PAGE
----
On Monday, Honda announced a new set of initiatives to complete the replacement of defective Takata inflators, which have caused hundreds of injuries and deaths. Millions of Hondas sold in the US still haven’t been repaired, so the automaker is using Facebook Custom Audiences to find owners.
“To reach specific owners of affected vehicles, encrypted email addresses associated with recalled VINs are matched to Facebook UserIDs,” Honda said in a news release. “When a customer logs into Facebook, they are presented with a custom message featuring the PSA in their Facebook feed.”
The National Highway Transportation Safety Administration requires automakers of vehicles subject to recall to notify owners by mail, using information obtained by state vehicle registration records. Recalls can also be verified on NHTSA’s website using the vehicle’s identification number. But in many cases, these letters go unnoticed or are sent to outdated addresses and vehicles go without repair. And since some of the affected vehicles are at least 10 years old, they could have been sold two or more times by now.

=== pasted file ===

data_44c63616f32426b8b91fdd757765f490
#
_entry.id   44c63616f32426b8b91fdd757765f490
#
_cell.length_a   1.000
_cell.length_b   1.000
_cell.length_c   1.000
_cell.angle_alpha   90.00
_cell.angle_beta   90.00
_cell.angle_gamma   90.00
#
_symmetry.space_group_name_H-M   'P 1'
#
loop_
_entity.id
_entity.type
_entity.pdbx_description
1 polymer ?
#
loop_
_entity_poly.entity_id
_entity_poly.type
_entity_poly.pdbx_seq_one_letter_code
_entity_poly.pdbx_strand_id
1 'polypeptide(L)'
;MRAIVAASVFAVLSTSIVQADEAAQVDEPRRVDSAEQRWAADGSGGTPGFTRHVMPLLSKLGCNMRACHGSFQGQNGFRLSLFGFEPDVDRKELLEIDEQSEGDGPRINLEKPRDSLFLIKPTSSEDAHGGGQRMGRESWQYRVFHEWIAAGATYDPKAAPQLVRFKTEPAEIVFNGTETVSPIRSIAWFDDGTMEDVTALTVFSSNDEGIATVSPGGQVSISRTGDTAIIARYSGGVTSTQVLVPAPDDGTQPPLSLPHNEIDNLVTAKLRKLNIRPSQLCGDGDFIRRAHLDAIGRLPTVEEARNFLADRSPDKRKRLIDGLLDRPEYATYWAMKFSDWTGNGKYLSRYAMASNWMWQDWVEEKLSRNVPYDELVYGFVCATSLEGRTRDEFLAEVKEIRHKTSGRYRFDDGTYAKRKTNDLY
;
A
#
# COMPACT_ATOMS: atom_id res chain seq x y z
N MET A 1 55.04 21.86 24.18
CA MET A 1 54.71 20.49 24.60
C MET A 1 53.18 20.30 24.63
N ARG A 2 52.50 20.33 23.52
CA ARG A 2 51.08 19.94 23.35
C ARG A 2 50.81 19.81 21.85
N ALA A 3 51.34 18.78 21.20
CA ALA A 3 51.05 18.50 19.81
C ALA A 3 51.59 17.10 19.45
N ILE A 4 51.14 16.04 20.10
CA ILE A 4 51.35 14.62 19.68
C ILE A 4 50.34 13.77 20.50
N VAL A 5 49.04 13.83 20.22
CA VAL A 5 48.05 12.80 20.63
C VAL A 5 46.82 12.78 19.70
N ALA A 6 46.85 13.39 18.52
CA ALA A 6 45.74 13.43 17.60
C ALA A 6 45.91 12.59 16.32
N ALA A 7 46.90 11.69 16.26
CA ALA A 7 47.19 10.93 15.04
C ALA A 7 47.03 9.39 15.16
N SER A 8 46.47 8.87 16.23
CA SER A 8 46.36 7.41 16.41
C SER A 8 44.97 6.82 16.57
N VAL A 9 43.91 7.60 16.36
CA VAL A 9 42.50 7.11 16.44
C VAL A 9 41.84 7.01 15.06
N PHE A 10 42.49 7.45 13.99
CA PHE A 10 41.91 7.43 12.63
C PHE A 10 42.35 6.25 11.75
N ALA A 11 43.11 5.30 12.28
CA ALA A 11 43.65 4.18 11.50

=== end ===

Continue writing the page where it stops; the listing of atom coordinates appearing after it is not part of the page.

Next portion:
Honda, one of the automakers most affected by the Takata inflator scandal, estimates it’s replaced 71 percent of the recalled inflators in the US, Chris Martin from American Honda told on Monday. But roughly 4.7 million inflators in US Honda vehicles have not yet been replaced. Despite the 2.2 million mailers sent out in July, Honda is making another push to reach owners.
The Takata inflators involved in a series of recalls have been reported to send metal fragments out of the airbag, sometimes without the vehicle being involved in a crash, and injuring or killing people in vehicles made and sold around the world. Honda began recalling vehicles globally in 2013 following more than 100 injuries and eight deaths, later admitting it and Takata knew about the defects for many years.
Previously a leading airbag supplier to automakers that also included BMW, General Motors, Volkswagen and even Tesla, Takata was slammed in January with $1 billion in fines and restitution by US regulators over the scandal. It filed for bankruptcy in June.